I was as grateful to be able to attend this extraordinary conference as to be invited to deliver the lecture. It was an exciting gathering of some of the brightest and most influential people in the park business today, which meant that it was a welcome opportunity for Marsha and me to renew some great old acquaintances.

I am especially pleased to report that the lecture will be published as a small book by the University of Utah Press next winter.

Winter, 2014, This High, Wild Country praised and featured in the premier issue of the University of Montana Crown of the Continent and Greater Yellowstone E-Magazine

Marsha and I were delighted when the editors of UM's gorgeous new e-magazine asked if they could feature our book This High, Wild Country: A Celebration of Waterton-Glacier International Peace Park in their first issue. This includes both a review of the book and a showcase of the book's art and text.

Magazine Co-editor Jerry Fetz begins his review by describing the book as "'the gift that keeps on giving,'葉o the International Peace Park, to all of us in love with this spectacular, rich, and complex piece of nature, and to all of us who have the good fortune of taking this book into our hands and beginning our adventure with it." He concludes that our book "is a real star in the ever-growing list of important publications" about these magnificent parks, and encourages everyone "to buy it for yourselves or as gifts for others who already know or should get to know the fascinating international park."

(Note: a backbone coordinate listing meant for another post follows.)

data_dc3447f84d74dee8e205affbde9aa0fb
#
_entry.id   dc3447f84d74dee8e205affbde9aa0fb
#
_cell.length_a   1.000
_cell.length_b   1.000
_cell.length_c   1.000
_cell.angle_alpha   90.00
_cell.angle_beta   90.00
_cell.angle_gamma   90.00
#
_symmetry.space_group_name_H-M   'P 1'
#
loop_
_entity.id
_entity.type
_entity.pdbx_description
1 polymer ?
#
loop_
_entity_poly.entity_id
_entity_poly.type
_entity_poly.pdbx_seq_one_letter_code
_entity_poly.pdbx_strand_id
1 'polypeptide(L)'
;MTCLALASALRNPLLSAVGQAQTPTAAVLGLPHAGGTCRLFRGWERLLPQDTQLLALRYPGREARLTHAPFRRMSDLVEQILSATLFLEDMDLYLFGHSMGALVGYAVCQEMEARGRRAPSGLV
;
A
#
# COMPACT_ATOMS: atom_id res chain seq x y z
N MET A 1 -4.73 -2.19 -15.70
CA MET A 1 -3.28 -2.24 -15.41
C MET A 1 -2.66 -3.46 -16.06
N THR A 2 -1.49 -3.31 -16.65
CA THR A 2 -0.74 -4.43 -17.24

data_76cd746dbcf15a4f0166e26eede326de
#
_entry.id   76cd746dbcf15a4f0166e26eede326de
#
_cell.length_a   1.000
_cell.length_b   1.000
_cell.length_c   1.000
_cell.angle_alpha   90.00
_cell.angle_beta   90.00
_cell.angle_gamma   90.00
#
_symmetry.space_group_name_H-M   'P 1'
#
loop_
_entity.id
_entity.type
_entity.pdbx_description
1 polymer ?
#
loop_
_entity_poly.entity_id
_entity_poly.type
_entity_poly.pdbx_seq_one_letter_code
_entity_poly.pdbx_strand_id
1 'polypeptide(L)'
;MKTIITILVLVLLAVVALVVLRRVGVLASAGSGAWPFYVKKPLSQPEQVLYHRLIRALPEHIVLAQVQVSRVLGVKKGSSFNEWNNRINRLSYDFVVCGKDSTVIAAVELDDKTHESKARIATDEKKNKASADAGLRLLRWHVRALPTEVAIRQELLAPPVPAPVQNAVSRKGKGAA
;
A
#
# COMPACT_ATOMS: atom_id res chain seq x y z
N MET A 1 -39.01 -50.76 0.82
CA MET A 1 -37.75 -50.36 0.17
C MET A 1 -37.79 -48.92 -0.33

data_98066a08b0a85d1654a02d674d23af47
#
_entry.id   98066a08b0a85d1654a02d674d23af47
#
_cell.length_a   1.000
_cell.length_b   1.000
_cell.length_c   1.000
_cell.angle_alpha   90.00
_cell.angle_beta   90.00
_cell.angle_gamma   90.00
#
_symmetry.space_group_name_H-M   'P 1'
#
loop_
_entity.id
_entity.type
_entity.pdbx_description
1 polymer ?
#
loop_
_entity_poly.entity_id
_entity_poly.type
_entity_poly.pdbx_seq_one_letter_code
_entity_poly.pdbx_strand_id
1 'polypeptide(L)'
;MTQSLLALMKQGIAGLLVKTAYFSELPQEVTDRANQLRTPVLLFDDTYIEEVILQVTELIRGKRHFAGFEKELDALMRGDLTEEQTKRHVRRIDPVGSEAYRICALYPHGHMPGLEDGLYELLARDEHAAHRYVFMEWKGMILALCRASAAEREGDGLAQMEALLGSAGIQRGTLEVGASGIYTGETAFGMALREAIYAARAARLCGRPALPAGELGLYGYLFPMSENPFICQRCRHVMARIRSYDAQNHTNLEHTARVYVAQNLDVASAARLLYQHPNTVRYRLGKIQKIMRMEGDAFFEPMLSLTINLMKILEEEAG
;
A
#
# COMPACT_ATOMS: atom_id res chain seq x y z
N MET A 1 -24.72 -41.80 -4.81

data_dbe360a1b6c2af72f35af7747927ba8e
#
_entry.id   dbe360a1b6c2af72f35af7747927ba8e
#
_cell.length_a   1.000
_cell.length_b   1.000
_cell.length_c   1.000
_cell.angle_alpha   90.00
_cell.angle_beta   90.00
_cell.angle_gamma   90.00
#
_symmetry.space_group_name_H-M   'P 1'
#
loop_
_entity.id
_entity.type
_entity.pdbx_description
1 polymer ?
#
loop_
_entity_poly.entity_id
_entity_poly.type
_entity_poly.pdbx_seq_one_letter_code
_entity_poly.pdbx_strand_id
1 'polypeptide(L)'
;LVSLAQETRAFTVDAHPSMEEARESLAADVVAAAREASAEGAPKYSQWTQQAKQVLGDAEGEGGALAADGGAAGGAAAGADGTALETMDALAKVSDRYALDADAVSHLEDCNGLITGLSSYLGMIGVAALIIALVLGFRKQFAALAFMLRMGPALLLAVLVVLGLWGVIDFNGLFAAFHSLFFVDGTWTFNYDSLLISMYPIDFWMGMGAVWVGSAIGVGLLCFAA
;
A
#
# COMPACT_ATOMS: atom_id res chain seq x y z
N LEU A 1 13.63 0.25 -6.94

Co-editor Fetz's gratifying review is followed by a full six-page spread featuring many of Marsha's beautiful watercolors様andscapes, local scenes, flowers, wildlife, even one of the park's famous red buses庸rom the book, accompanied by excerpts from my text.

A great advantage of an e-magazine is that you don't have to stack up the back issues in your basement; you can just sign on to its website and enjoy any back issue you like. So take a look at this wonderful combination review and art feature, and get to know this beautiful new e-magazine about our region while you're at it:

http:/​/​issuu.com/​um_crown_gye/​docs/​crown_of_the_continent_and_greater__fa97bedc25c8ea

December 20, 2013: Yellowstone Bear Tales highly recommended in review in Ranger

Yellowstone Bear Tales received a splendid review in Ranger, the journal of the Association of National Park Rangers. Reviewer Rick Smith, former president of the Association of National Park Rangers and the International Ranger Federation, described the book as ""a fun read . . . . Schullery, a former Yellowstone employee, has collected some of the best bear stories from Yellowstone's history. His research took him to the park archives, into extended conversations with park historians and bear management specialists, and to area newspapers for the stories themselves. A real bonus in this book are the sketches of bears done by Paul's wife, Marsha Karle, an award-winning nature artist and former Yellowstone employee. Also included are numerous historic photographs that illustrate the attitudes that people, including rangers themselves, had toward bears. It's a fascinating glimpse." Rick concluded that "I highly recommend its purchase."